This book shares so many first-hand accounts, letters, and speeches, you begin to see Lincoln as a fully three-dimensional person, not just a character dropped into an historical setting. He was a man who wrestled with his faith rather than blindly accepting the religious mores of his time. Then again, it was a complicated time of social revolution and the mores were in flux. Our nation was fortunate to have a man leading her who would invest the thought and spiritual energy necessary to seek a deeper sense of justice than the convenient paths of his peers.

The greatest benefit of reading this book is that I will never hear the words of Lincoln with the same ear. I now understand the voice of this man and appreciate the life that formed those words. My respect is deeper than ever for a man who was not just a fine statesman but an honorable person.
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35 of 37 people found the following review helpful By andy85 on November 23, 2012
Format: Hardcover Verified Purchase
For those frustrated with a seemingly biased account of Lincoln's faith in so many current works on his life this book is a must read. I am not a huge Lincoln expert by any means. This was only the fourth book I've read on the man (along with viewing hours of recent History Channel specials). However I was always a little perplexed by the picture painted in most of what I watched and read. Basically I was lead to believe that Lincoln died as some sort of deist, and he definitely didn't believe in the divinity of Christ or the afterlife.

Based on contemporary accounts from the first part of his life I have no reason to doubt that he wasn't a Christian at that time. Neighbors in New Salem said he would read a Bible aloud for the sole purpose of showing it's error. And one neighbor heard him despair that he didn't think there was an afterlife after the death of his beloved Ann.

Now the picture painted by many current scholars goes something like this: in the desperation of Willie's death and the horror of the civil war Lincoln returned to the hyper-Calvinistic view of his childhood and admitted that God was controlling these events and he surrendered himself to this bleak reality and tried to make the best of it he could.

The major problem I've always had with this view is what I read in the writings and speeches of Lincoln himself during his White House years. I know that Lincoln was a politician and all politicians "play to the crowd" to some degree or another. But still something didn't seem to fit. I couldn't see how a man who wrote the Second Inaugural in which both Jesus and the Old Testament are quoted in the way that they are could at the same time not believe those words to be divinely inspired.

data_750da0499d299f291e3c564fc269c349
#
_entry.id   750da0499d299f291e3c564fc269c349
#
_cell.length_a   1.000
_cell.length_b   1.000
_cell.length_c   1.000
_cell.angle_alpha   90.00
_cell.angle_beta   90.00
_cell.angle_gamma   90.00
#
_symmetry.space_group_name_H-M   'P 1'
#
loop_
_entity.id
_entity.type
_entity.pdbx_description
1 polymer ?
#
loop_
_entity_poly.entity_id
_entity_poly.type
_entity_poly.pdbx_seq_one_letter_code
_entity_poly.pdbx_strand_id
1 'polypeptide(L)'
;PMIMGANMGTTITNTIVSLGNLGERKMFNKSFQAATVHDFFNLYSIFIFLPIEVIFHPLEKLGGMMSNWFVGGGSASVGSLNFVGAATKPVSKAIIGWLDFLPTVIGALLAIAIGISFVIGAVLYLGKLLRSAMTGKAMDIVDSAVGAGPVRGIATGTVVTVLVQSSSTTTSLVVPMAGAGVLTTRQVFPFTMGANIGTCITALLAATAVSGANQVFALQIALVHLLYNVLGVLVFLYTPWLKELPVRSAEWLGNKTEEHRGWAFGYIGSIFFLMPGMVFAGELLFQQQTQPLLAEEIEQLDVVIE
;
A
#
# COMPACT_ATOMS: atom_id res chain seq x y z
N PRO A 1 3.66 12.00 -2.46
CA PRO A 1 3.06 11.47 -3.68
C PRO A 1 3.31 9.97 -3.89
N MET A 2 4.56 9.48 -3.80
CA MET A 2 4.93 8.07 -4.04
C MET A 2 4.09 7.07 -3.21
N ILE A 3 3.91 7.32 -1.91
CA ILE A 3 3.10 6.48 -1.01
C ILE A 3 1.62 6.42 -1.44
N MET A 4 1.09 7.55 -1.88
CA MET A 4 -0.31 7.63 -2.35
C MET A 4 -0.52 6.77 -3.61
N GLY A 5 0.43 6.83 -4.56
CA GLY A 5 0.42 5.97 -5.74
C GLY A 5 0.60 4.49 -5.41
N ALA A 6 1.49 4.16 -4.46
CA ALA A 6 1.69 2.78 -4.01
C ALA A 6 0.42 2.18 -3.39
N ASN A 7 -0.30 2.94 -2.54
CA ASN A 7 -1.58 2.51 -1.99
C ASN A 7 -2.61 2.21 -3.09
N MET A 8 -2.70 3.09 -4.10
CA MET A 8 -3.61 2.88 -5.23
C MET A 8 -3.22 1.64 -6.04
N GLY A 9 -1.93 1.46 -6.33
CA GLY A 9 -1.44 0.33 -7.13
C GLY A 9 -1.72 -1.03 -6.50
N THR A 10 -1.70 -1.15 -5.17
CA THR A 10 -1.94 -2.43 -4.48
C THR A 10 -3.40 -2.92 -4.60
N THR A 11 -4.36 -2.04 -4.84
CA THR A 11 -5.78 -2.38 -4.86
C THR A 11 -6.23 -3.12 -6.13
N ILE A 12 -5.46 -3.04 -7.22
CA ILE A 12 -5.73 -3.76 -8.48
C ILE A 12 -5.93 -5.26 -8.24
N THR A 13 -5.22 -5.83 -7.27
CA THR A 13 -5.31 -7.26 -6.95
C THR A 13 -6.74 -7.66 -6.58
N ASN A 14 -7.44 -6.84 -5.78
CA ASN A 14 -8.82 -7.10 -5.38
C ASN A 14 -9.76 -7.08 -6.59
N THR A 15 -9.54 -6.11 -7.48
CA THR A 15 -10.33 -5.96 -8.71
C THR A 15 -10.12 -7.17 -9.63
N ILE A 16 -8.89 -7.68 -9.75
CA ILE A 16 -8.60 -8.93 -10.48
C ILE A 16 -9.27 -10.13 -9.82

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39 of 42 people found the following review helpful By dbs on November 19, 2012
Format: Hardcover Verified Purchase
I just finished Lincoln's Battle with God. From the first sentence to the last I was engrossed. I could barely put it down. The book is an amazing insight to the painful journey the greatest American President had on his way to dealing with a God that isn't always represented well by people. I am indebted to Stephen Mansfield for thoughtful look into the heart of a man who was at times tormented but accomplished so much for his country. I highly recommend this book for anyone that wants to get a more clear picture of who Abraham Lincoln was and how he viewed life.
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28 of 32 people found the following review helpful By Revolutionary Spirits on November 2, 2012
Format: Hardcover
Lincoln, the new Stephen Spielberg movie due out in theaters next week, will undoubtedly revive interest in the man--as opposed to the myth--of our greatest American President.

Not coincidentally, Stephen Mansfield has released a fresh biography of Lincoln's Battle With God (Thomas Nelson: Nashville, 2012) intended as a counterweight to previous works which portray Abe as a skeptic or freethinker in matters of faith.

Lincoln never joined a church during his lifetime. During his Springfield years, he was part of a debating society where he seemed to support the views of Tom Paine and other deists of the Enlightenment. He once called Jesus a bastard and Christ's mother a base woman. In an Illinois congressional race, he was dogged by charges of atheism and impiety. These facts are not disputed.

Mansfield, who is an alumnus of Oral Roberts University, doesn't deny that Lincoln rejected organized religion as a young man. But he argues that under the assault of life-changing losses (the death of two sons and the carnage of war) Lincoln experienced something close to a complete conversion: to belief in a personal God accessible through prayer. He opens his book with widow Mary Todd Lincoln's remembrance, years after the fact, that her husband's dying wish as he bled to death from an assassin's bullet was to walk in the footsteps of his savior. All the other tangled threads of Lincoln's lifetime lead to this uplifting finale.

To his credit, Mansfield realizes that first person accounts of Lincoln's religious life--whether from Mary, his law partner William Herndon, or the various Protestant ministers who sought to befriend him and claim the President as one of their own--need to be taken with a grain of salt. Sources are not always reliable.